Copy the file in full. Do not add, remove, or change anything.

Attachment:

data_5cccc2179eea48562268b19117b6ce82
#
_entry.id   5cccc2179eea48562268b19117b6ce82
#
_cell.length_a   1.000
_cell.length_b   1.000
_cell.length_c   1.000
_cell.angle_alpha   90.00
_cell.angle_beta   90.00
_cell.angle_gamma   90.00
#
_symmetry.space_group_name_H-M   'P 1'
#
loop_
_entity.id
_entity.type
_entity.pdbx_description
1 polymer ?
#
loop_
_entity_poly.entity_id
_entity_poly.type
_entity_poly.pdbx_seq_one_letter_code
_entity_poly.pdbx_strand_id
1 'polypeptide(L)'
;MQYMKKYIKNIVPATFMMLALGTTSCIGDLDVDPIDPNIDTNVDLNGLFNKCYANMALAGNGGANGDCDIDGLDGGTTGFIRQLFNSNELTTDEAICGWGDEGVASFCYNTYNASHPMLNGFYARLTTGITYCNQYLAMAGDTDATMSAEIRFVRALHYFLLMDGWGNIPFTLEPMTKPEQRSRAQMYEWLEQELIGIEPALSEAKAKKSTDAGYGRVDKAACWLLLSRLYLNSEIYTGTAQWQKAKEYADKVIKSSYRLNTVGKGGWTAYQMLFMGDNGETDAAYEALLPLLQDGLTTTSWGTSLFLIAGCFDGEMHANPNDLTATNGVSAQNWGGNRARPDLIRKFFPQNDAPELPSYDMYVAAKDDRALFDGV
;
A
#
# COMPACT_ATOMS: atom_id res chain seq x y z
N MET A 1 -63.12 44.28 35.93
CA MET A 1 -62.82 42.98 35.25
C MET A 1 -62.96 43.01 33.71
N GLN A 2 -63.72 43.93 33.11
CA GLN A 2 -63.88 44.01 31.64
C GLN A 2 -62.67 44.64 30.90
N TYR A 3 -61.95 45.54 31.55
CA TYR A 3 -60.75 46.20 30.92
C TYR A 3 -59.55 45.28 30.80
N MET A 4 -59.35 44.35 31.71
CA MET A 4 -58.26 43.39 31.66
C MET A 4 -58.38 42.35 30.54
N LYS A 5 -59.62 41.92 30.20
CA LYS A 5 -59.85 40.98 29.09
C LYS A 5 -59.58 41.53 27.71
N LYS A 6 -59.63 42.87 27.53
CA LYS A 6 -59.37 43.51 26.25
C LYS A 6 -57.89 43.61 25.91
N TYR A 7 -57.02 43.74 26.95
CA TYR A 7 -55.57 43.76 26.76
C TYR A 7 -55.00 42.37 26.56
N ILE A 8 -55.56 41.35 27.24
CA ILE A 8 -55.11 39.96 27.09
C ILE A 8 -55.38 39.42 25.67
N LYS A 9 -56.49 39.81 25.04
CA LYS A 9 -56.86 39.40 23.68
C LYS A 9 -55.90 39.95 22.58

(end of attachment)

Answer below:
data_5cccc2179eea48562268b19117b6ce82
#
_entry.id   5cccc2179eea48562268b19117b6ce82
#
_cell.length_a   1.000
_cell.length_b   1.000
_cell.length_c   1.000
_cell.angle_alpha   90.00
_cell.angle_beta   90.00
_cell.angle_gamma   90.00
#
_symmetry.space_group_name_H-M   'P 1'
#
loop_
_entity.id
_entity.type
_entity.pdbx_description
1 polymer ?
#
loop_
_entity_poly.entity_id
_entity_poly.type
_entity_poly.pdbx_seq_one_letter_code
_entity_poly.pdbx_strand_id
1 'polypeptide(L)'
;MQYMKKYIKNIVPATFMMLALGTTSCIGDLDVDPIDPNIDTNVDLNGLFNKCYANMALAGNGGANGDCDIDGLDGGTTGFIRQLFNSNELTTDEAICGWGDEGVASFCYNTYNASHPMLNGFYARLTTGITYCNQYLAMAGDTDATMSAEIRFVRALHYFLLMDGWGNIPFTLEPMTKPEQRSRAQMYEWLEQELIGIEPALSEAKAKKSTDAGYGRVDKAACWLLLSRLYLNSEIYTGTAQWQKAKEYADKVIKSSYRLNTVGKGGWTAYQMLFMGDNGETDAAYEALLPLLQDGLTTTSWGTSLFLIAGCFDGEMHANPNDLTATNGVSAQNWGGNRARPDLIRKFFPQNDAPELPSYDMYVAAKDDRALFDGV
;
A
#
# COMPACT_ATOMS: atom_id res chain seq x y z
N MET A 1 -63.12 44.28 35.93
CA MET A 1 -62.82 42.98 35.25
C MET A 1 -62.96 43.01 33.71
N GLN A 2 -63.72 43.93 33.11
CA GLN A 2 -63.88 44.01 31.64
C GLN A 2 -62.67 44.64 30.90
N TYR A 3 -61.95 45.54 31.55
CA TYR A 3 -60.75 46.20 30.92
C TYR A 3 -59.55 45.28 30.80
N MET A 4 -59.35 44.35 31.71
CA MET A 4 -58.26 43.39 31.66
C MET A 4 -58.38 42.35 30.54
N LYS A 5 -59.62 41.92 30.20
CA LYS A 5 -59.85 40.98 29.09
C LYS A 5 -59.58 41.53 27.71
N LYS A 6 -59.63 42.87 27.53
CA LYS A 6 -59.37 43.51 26.25
C LYS A 6 -57.89 43.61 25.91
N TYR A 7 -57.02 43.74 26.95
CA TYR A 7 -55.57 43.76 26.76
C TYR A 7 -55.00 42.37 26.56
N ILE A 8 -55.56 41.35 27.24
CA ILE A 8 -55.11 39.96 27.09
C ILE A 8 -55.38 39.42 25.67
N LYS A 9 -56.49 39.81 25.04
CA LYS A 9 -56.86 39.40 23.68
C LYS A 9 -55.90 39.95 22.58